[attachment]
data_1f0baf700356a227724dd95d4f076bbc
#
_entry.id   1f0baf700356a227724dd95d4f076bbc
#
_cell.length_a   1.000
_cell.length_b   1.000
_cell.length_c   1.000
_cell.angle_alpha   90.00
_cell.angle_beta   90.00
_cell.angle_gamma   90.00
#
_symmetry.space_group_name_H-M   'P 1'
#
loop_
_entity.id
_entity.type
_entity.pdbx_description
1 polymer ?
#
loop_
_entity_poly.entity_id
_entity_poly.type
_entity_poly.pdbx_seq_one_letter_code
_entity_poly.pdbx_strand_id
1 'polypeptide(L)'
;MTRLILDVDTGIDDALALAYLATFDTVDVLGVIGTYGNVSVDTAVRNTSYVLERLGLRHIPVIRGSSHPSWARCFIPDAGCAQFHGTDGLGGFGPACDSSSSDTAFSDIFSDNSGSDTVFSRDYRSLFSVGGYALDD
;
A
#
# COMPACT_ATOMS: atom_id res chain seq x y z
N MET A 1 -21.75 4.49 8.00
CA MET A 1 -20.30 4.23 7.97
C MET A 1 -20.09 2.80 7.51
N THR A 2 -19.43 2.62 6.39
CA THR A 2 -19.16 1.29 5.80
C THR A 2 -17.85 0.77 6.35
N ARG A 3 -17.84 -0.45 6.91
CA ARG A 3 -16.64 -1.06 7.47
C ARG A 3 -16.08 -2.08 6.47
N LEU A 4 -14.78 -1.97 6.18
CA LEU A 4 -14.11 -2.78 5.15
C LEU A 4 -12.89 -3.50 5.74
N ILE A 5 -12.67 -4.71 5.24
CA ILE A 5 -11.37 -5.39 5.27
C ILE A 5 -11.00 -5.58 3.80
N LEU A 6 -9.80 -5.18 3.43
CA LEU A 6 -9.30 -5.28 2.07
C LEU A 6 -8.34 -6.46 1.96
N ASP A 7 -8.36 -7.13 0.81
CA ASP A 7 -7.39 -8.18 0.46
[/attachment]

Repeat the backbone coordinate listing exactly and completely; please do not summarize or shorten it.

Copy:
data_1f0baf700356a227724dd95d4f076bbc
#
_entry.id   1f0baf700356a227724dd95d4f076bbc
#
_cell.length_a   1.000
_cell.length_b   1.000
_cell.length_c   1.000
_cell.angle_alpha   90.00
_cell.angle_beta   90.00
_cell.angle_gamma   90.00
#
_symmetry.space_group_name_H-M   'P 1'
#
loop_
_entity.id
_entity.type
_entity.pdbx_description
1 polymer ?
#
loop_
_entity_poly.entity_id
_entity_poly.type
_entity_poly.pdbx_seq_one_letter_code
_entity_poly.pdbx_strand_id
1 'polypeptide(L)'
;MTRLILDVDTGIDDALALAYLATFDTVDVLGVIGTYGNVSVDTAVRNTSYVLERLGLRHIPVIRGSSHPSWARCFIPDAGCAQFHGTDGLGGFGPACDSSSSDTAFSDIFSDNSGSDTVFSRDYRSLFSVGGYALDD
;
A
#
# COMPACT_ATOMS: atom_id res chain seq x y z
N MET A 1 -21.75 4.49 8.00
CA MET A 1 -20.30 4.23 7.97
C MET A 1 -20.09 2.80 7.51
N THR A 2 -19.43 2.62 6.39
CA THR A 2 -19.16 1.29 5.80
C THR A 2 -17.85 0.77 6.35
N ARG A 3 -17.84 -0.45 6.91
CA ARG A 3 -16.64 -1.06 7.47
C ARG A 3 -16.08 -2.08 6.47
N LEU A 4 -14.78 -1.97 6.18
CA LEU A 4 -14.11 -2.78 5.15
C LEU A 4 -12.89 -3.50 5.74
N ILE A 5 -12.67 -4.71 5.24
CA ILE A 5 -11.37 -5.39 5.27
C ILE A 5 -11.00 -5.58 3.80
N LEU A 6 -9.80 -5.18 3.43
CA LEU A 6 -9.30 -5.28 2.07
C LEU A 6 -8.34 -6.46 1.96
N ASP A 7 -8.36 -7.13 0.81
CA ASP A 7 -7.39 -8.18 0.46